BMW unveils AI driven plans for it's Munich plant to go electric only

BMW’s halo Munich plant is going electric only
BMW’s halo Munich plant is going electric only Copyright BMW
Copyright BMW
By Stephen Dobie
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BMW’s historic Munich factory will exclusively produce electric vehicles from 2027 as the company shifts towards its e-mobility targets.


Paving the way is a €650million investment that’s already seen construction begin on a new assembly line and body shop; space was freed up when internal combustion engine production halted in 2023, moving overseas to other BMW facilities.

“Munich is the beating heart of BMW,” says Plant Munich director Peter Weber. “We are delighted to be guiding the Munich plant into a fully electric future, starting with the Neue Klasse sedan.”

BMW’s Neue Klasse philosophy kickstarted its mainstream car range in the 1960s and is being reinvented for the electric era with the launch of six new models in two years, starting with an SUV which will be built in Hungary at the BMW plant in Debrecen. The launch of the first Neue Klasse sedan in Munich sees BMW’s most traditional body style remain at its halo plant.

Neue Klasse production will also take place in China and Mexico, while Hungary will make the high-voltage batteries underpinning a new fast-charging 800v architecture. This investment proves BMW still firmly has confidence in its flagship Bavarian home, though BMW board member Milan Nedeljković confirms that the new Plant Munich assembly line will remain flexible to energy solutions beyond electric.

“Hydrogen remains an important alternative,” he says. “We have a fleet of hydrogen cars out testing and we’re working intensively on improving the technology further. Alternatives need to be considered; that’s why we keep our facilities flexible to hydrogen and to other technologies.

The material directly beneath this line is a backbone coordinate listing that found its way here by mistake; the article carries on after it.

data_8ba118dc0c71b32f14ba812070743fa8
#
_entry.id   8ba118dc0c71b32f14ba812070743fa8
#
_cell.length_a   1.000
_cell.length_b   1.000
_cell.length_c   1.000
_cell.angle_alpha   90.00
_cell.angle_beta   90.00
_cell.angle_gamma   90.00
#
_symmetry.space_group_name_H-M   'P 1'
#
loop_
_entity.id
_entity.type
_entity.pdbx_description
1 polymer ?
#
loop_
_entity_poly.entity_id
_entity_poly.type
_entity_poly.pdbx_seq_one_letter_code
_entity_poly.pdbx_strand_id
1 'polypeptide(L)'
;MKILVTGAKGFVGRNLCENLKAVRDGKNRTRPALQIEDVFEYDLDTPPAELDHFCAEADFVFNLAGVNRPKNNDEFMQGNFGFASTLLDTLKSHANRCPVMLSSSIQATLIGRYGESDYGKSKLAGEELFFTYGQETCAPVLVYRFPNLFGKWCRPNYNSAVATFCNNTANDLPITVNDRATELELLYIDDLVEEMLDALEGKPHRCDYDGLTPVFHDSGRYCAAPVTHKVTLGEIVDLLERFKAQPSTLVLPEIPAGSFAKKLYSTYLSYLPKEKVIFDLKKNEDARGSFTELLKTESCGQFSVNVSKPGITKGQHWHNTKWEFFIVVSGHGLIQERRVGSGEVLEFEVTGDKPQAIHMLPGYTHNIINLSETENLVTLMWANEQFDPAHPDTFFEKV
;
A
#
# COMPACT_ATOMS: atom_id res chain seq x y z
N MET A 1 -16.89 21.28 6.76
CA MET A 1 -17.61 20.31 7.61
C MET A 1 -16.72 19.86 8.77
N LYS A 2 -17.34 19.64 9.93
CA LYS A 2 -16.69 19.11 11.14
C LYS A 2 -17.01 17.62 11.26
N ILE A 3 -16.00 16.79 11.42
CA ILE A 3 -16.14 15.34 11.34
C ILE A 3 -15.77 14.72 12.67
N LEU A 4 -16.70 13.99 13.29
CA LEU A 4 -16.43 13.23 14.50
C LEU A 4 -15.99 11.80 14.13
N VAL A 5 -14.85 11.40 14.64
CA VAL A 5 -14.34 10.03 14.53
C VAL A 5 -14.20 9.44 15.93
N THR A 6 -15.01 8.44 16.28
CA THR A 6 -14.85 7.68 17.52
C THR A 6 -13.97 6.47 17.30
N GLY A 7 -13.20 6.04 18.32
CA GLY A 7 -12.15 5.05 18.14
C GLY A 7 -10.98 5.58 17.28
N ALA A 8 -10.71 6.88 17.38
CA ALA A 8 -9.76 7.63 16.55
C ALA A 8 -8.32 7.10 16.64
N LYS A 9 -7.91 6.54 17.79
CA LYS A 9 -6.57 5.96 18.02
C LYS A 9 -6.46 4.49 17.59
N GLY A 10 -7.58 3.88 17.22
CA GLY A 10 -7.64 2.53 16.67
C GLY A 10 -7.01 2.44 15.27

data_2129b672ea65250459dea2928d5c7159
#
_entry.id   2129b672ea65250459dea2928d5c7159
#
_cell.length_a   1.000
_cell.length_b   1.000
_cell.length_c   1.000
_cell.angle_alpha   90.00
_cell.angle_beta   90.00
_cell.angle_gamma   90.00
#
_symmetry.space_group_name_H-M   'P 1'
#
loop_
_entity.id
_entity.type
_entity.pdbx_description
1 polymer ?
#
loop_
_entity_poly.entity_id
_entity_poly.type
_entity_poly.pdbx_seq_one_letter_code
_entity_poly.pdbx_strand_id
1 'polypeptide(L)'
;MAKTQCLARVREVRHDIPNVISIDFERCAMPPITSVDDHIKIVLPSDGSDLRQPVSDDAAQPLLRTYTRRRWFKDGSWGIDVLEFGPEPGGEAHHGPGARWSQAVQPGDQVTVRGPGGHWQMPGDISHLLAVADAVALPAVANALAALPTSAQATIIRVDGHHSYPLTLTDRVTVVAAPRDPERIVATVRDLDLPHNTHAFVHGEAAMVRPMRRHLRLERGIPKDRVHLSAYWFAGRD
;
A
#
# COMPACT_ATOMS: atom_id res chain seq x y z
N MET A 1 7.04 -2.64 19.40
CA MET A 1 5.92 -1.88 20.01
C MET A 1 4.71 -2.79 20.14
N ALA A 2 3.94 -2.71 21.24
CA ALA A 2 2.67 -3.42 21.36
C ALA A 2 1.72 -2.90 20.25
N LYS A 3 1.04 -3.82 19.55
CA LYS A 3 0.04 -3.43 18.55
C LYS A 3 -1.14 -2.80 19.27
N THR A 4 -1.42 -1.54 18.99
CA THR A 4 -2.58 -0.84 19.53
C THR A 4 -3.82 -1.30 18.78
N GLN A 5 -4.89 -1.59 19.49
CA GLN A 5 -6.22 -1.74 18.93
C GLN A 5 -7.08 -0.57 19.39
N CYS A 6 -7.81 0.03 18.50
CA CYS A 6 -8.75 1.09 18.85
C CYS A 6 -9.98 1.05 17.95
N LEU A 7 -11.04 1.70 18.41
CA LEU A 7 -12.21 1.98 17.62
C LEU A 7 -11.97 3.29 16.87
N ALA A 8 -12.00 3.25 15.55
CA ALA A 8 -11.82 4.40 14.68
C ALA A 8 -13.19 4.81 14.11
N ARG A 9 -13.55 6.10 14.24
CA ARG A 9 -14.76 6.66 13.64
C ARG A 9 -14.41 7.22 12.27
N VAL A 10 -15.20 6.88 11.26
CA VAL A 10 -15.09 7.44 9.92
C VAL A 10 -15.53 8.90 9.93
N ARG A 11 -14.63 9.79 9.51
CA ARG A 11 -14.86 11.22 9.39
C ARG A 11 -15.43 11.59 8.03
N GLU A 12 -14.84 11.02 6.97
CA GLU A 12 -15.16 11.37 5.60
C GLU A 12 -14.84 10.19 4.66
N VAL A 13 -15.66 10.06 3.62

“We won’t invest in internal combustion technology if there are no new combustion engines coming, but it’s crucial that we stay flexible on the production line for whatever may come.”

Catalysing Plant Munich’s next chapter is the increased digitalisation and artificial intelligence utilisation of BMW’s ‘iFactory’ principle. Plant director Weber says AI is already utilised at Munich – and that it’s being used to support rather than replace the plant’s 7,800 employees.

“Many employees will work on 500 cars within their shift,” he says. “To ensure they do it with premium quality, it’s fundamental that every worker knows their procedure off by heart. Training methods are the most decisive factor in achieving quality. Digitalisation is a big lever for our people to perform their job in the most robust way. For example, apprentices now learn to weld using augmented reality, learning their gun technique and speed of process before touching any metal.

“[Employees] are asking for it. They know the most critical production processes and are asking for our support. If we give our robots AI, they gain another sense. It allows our transport robots to manoeuvre more safely. It is our basic belief that digitalisation, comprising AI, is focused on supporting our people and supporting our processes.”

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